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[Volume 1] Medical (Recueil de diverses receptes bien experimentés contre diverses maladies), Alchemical, and Artisanal Recipes [Volume 2] Recipe collection: Receuille de plusieurs remedes tres excellens et mesme eprouvées

[Volume 1] In French, manuscript on paper
France (Normandy), c. 1650, with additions dating c. 1650-1710
[Volume 2] In French, manuscript on paper
France (Normandy), early eighteenth century (after 1712)

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 [Volume 1] Medical (Recueil de diverses receptes bien experimentés contre diverses maladies), Alchemical, and Artisanal Recipes
In French, manuscript on paper

France (Normandy), c. 1650, with additions dating c. 1650-1710

152 folios (with original foliation) on paper, ff. 1-137, watermark of a horn carrying the initials ‘IC/DC’ and suspended from a loop, ff. 138-151, watermark of a pitcher bearing the initials ‘DH’, lacking two folios, ff. 44-45, with the loss of the heading and first recipes of chapter 15, otherwise apparently complete, written in at least four hands and with multiple inks, with varying numbers of lines per page, in cursive script, with NINE INK DRAWINGS OF CHEMICAL APPARATUS AND FURNACES, ff. 138-151 is an added quire in a different hand, in good overall condition but clearly well-used. Bound in vellum with a flap secured with a cord and twine, “Livre de Remedes” written upside-down in ink on the front cover. Dimensions 200 x 170 mm.

A remarkable collection of several hundred medical, alchemical, and artisanal processes compiled from c. 1650 until at least the 1710s, continued in the eighteenth century in a second volume of 150 medical recipes. Begun as a medical prescription book, later owners recorded and illustrated (with nine drawings) predominantly chemical processes, focusing on metallic transmutation. The collection documents the admission of controversial Paracelsian and Helmontian pharmaceuticals into the conservative Galenic tradition and the persistent popularity of transmutation into the eighteenth century. These volumes offer a rare and strikingly coherent portrait of the changing content of chemistry and medicine in early modern France.


1. A collection of several hundred recipes written over a period of about fifty years by multiple writers in the second half of the seventeenth century in Normandy, France. The core collection of twenty-six chapters can be dated c. 1650, since a recipe for urinary calculus written in the earliest hand (f. 48) is attributed to “the late Monseigneur le Duc de Bellegarde,” that is, Roger de Saint-Lary de Termes, who died in 1646. Residents of Houppeville (f. 60), Bocquemare (f. 62v), and Gonneville (f. 52v) are mentioned as sources of information, as well as “l’eau de Corrville” (f. 46bisv); all of these towns are located in Normandy. “Mr. d’Houppeville” (Houppeville is a suburb of Rouen) is also cited in the related volume described below, indicating the close connection between the two manuscripts.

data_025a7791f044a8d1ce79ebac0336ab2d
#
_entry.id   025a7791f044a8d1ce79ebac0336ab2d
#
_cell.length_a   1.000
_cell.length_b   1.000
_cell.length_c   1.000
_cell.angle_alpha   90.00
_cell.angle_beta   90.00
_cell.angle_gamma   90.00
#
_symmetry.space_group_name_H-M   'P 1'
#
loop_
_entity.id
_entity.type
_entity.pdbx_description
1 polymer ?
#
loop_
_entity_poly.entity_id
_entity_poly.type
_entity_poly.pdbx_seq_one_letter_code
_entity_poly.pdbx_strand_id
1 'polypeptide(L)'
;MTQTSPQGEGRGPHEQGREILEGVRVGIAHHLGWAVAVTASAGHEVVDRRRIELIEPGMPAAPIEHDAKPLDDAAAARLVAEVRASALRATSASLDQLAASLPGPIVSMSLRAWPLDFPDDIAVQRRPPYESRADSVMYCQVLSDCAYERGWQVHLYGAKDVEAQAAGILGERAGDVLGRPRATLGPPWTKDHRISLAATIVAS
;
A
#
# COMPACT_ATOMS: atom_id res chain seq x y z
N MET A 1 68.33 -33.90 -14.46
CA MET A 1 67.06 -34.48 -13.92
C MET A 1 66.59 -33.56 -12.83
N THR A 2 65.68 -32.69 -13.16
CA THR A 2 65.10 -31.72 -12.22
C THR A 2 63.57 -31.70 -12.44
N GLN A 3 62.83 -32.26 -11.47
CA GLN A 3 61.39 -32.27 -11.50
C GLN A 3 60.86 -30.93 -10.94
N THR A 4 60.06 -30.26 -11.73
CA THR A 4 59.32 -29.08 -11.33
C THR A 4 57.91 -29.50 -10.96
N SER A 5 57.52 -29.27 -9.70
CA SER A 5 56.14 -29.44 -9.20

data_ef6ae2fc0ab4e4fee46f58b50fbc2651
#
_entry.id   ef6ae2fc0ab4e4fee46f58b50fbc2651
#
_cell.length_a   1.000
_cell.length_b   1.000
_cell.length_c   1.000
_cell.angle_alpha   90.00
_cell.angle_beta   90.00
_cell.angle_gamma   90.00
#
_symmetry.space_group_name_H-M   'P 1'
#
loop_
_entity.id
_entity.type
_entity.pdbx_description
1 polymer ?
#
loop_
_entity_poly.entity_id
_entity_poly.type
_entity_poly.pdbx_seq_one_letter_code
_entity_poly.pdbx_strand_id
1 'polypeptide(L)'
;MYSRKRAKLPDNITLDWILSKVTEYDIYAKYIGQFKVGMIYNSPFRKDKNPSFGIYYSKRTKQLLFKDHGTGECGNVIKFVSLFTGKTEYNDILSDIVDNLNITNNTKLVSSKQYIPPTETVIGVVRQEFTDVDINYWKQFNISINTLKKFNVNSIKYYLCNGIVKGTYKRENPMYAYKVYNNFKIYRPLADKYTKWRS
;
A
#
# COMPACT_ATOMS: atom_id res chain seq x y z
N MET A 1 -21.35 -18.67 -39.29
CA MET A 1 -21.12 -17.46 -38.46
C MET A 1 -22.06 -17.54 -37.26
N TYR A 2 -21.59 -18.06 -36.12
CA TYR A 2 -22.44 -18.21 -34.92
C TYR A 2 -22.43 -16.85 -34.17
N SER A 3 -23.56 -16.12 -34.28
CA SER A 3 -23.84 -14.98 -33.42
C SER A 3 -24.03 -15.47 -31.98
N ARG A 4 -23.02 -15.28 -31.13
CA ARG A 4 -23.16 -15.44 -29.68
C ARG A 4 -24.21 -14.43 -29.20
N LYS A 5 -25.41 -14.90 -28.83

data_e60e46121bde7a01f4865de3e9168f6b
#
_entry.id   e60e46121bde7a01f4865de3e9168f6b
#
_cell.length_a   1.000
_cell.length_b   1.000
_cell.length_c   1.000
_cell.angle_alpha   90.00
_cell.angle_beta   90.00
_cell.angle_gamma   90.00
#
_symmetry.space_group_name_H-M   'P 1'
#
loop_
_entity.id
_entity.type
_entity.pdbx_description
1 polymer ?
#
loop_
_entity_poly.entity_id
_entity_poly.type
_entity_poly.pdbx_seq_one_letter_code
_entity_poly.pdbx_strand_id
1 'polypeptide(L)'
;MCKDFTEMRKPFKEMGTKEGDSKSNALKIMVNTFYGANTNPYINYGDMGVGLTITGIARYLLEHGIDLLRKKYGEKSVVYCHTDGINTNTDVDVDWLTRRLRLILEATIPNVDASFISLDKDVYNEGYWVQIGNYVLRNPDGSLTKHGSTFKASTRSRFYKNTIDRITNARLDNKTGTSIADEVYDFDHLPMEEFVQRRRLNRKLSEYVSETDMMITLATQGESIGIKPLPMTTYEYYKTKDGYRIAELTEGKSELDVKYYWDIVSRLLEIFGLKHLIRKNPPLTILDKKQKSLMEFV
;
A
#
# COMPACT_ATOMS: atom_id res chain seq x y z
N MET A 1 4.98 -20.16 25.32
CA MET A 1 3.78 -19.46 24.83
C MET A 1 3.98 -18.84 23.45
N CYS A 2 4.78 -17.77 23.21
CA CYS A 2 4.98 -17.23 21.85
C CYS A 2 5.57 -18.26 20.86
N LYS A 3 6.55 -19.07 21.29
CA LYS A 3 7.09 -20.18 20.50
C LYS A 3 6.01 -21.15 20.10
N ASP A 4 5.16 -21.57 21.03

2. The earliest writer provided the twenty-six chapter headings and the first recipes under each heading, but when doing so also left several pages blank for each chapter in order to allow for new material to be added as it was acquired. These blank pages were in fact entirely filled in by several later seventeenth-century hands.

3. Later hands also sometimes annotate the original entries. In some cases, particular medicinal recipes are noted as “bon” or “preuvé”; in other cases they are crossed out, presumably because they failed to have the desired effect. Many of the early recipes are augmented by later hands with further observations and instructions, for example, to advise a purge or other specific regimen before or after giving the prescribed medicine. The way this volume was used indicates that it was passed from hand to hand over a period of roughly fifty years, perhaps within the same family from generation to generation, with each owner adding to or amending the contents, often reflecting differences of personal interest. The family connections are suggested by the entry for “an unguent made by my late uncle” (f. 59).

4. The latest hands, which date closer to the end of the seventeenth century and perhaps into the first years of the eighteenth century, ignored the chapter headings and their classifications entirely, and used up any and all available blank space (including the fly-leaves and the insides of both front and back covers). Volume two (described below) almost certainly represents a continuation of this collection that was begun when the current volume no longer had any blank space for further additions.